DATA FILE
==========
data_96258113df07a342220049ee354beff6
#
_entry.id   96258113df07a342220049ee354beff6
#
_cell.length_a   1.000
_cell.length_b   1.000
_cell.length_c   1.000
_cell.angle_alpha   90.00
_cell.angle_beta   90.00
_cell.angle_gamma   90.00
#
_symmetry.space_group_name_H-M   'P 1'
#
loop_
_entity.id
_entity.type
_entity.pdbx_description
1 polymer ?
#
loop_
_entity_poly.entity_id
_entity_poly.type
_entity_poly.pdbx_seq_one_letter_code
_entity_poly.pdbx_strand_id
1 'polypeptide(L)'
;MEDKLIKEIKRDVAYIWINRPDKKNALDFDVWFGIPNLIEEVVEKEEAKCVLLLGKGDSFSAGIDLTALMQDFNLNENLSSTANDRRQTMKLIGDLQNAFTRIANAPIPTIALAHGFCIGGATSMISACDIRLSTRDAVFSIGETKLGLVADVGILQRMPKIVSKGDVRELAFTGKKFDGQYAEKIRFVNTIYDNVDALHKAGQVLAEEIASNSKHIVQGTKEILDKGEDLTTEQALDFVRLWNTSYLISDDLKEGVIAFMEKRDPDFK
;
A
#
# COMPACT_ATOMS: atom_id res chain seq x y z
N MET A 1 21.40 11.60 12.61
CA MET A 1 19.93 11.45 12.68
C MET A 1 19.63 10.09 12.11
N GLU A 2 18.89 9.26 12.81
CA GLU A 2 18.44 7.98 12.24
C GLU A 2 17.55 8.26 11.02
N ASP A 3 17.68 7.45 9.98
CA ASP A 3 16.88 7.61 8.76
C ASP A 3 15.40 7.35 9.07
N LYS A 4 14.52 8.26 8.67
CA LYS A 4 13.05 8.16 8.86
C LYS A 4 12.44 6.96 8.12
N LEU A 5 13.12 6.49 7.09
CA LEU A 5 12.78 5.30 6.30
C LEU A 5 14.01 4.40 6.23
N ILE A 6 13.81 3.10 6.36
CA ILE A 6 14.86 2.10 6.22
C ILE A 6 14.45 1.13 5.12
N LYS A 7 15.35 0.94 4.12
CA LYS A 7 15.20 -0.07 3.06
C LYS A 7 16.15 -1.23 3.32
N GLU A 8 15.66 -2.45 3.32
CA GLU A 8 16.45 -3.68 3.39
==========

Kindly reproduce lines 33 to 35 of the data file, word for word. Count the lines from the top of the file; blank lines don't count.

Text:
C MET A 1 19.63 10.09 12.11
N GLU A 2 18.89 9.26 12.81
CA GLU A 2 18.44 7.98 12.24